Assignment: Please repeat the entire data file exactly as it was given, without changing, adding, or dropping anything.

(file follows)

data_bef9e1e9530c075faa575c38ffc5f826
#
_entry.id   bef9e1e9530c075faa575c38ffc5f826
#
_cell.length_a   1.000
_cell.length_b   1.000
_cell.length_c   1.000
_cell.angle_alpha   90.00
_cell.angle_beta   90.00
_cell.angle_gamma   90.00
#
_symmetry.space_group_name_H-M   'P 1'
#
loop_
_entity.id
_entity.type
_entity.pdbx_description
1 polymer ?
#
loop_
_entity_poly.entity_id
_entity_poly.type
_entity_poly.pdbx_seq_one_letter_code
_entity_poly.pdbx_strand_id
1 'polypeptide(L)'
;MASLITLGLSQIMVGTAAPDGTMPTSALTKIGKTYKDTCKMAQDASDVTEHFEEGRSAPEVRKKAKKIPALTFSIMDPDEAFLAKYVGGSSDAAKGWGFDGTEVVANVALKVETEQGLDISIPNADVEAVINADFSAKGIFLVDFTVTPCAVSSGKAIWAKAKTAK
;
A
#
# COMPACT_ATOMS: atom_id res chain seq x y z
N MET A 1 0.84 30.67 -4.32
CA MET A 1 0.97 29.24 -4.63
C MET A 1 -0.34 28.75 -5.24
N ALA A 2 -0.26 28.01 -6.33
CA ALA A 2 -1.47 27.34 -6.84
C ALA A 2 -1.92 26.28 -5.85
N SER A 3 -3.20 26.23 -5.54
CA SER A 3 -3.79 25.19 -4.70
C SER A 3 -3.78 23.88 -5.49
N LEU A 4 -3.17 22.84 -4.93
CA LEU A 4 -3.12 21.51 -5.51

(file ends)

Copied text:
data_bef9e1e9530c075faa575c38ffc5f826
#
_entry.id   bef9e1e9530c075faa575c38ffc5f826
#
_cell.length_a   1.000
_cell.length_b   1.000
_cell.length_c   1.000
_cell.angle_alpha   90.00
_cell.angle_beta   90.00
_cell.angle_gamma   90.00
#
_symmetry.space_group_name_H-M   'P 1'
#
loop_
_entity.id
_entity.type
_entity.pdbx_description
1 polymer ?
#
loop_
_entity_poly.entity_id
_entity_poly.type
_entity_poly.pdbx_seq_one_letter_code
_entity_poly.pdbx_strand_id
1 'polypeptide(L)'
;MASLITLGLSQIMVGTAAPDGTMPTSALTKIGKTYKDTCKMAQDASDVTEHFEEGRSAPEVRKKAKKIPALTFSIMDPDEAFLAKYVGGSSDAAKGWGFDGTEVVANVALKVETEQGLDISIPNADVEAVINADFSAKGIFLVDFTVTPCAVSSGKAIWAKAKTAK
;
A
#
# COMPACT_ATOMS: atom_id res chain seq x y z
N MET A 1 0.84 30.67 -4.32
CA MET A 1 0.97 29.24 -4.63
C MET A 1 -0.34 28.75 -5.24
N ALA A 2 -0.26 28.01 -6.33
CA ALA A 2 -1.47 27.34 -6.84
C ALA A 2 -1.92 26.28 -5.85
N SER A 3 -3.20 26.23 -5.54
CA SER A 3 -3.79 25.19 -4.70
C SER A 3 -3.78 23.88 -5.49
N LEU A 4 -3.17 22.84 -4.93
CA LEU A 4 -3.12 21.51 -5.51